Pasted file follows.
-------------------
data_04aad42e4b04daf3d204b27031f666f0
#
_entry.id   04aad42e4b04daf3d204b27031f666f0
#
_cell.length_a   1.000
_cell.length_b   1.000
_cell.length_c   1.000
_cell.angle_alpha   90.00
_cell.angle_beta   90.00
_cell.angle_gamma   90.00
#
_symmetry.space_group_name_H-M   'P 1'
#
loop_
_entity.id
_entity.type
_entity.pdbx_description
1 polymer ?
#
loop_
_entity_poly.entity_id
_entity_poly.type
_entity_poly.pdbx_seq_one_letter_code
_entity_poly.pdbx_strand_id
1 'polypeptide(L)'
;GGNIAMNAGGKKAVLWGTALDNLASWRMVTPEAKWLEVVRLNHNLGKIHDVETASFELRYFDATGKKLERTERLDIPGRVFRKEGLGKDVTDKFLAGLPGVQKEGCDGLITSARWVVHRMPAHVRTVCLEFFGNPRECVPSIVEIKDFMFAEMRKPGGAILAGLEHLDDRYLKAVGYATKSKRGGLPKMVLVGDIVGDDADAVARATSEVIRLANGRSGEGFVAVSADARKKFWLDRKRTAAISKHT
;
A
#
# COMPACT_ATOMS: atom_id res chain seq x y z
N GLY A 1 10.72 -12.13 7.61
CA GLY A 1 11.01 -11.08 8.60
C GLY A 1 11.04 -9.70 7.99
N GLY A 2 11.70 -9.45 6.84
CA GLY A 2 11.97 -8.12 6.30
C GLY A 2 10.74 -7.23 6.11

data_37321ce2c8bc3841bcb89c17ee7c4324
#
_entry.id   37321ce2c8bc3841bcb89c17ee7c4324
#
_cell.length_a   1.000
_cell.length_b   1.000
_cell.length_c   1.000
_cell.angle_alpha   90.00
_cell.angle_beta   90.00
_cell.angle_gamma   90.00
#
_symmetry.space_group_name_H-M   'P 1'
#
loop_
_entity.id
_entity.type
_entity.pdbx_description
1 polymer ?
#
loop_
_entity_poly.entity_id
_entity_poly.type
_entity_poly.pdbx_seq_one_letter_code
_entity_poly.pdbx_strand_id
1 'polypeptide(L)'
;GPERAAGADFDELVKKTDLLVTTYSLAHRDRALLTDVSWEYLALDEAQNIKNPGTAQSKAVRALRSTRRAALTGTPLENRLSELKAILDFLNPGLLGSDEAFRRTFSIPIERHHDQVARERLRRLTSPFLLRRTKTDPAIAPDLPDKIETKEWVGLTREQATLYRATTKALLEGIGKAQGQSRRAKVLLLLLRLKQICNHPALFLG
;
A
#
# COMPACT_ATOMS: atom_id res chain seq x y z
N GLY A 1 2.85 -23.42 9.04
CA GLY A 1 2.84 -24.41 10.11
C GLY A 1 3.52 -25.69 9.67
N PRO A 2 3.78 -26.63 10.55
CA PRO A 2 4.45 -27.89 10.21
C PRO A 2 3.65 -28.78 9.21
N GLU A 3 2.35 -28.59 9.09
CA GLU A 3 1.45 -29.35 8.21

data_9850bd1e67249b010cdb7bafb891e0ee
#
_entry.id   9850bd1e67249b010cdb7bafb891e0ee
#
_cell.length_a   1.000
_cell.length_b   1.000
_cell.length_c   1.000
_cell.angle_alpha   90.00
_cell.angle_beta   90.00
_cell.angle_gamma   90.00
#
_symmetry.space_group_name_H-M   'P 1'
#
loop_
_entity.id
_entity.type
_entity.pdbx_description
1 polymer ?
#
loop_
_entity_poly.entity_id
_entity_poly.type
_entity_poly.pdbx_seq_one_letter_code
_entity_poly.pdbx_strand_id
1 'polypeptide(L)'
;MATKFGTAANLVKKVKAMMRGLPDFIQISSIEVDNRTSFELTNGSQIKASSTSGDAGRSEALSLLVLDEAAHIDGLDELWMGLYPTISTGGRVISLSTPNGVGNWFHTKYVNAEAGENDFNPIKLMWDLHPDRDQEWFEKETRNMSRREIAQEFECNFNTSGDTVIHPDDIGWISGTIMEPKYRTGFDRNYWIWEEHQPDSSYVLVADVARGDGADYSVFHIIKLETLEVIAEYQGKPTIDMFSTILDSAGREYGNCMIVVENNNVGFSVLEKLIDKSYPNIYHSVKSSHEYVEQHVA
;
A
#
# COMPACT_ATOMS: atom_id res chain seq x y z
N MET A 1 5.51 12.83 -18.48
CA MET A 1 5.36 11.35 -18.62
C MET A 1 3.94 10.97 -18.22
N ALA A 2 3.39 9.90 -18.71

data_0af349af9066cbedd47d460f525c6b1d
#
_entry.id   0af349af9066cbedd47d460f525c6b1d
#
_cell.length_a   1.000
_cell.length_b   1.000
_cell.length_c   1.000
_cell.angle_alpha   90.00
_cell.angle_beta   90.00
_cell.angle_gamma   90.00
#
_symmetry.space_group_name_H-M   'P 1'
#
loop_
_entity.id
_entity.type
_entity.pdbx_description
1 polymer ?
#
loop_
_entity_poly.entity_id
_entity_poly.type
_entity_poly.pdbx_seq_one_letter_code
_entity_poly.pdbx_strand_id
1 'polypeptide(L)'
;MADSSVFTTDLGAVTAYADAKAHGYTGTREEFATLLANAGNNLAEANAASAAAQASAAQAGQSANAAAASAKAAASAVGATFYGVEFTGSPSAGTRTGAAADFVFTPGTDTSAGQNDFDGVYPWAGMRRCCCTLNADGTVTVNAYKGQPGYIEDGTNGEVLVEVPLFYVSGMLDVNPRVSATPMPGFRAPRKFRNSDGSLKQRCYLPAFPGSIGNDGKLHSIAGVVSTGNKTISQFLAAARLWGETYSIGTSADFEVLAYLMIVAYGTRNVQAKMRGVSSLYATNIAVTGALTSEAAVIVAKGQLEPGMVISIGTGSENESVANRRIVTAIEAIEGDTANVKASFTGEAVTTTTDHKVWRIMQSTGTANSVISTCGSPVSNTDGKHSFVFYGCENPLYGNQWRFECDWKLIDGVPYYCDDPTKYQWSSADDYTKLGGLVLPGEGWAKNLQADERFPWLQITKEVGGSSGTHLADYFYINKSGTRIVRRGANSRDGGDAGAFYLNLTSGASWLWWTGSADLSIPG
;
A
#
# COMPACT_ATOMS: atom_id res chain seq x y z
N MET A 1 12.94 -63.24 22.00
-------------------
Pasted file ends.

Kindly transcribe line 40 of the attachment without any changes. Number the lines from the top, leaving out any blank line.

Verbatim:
#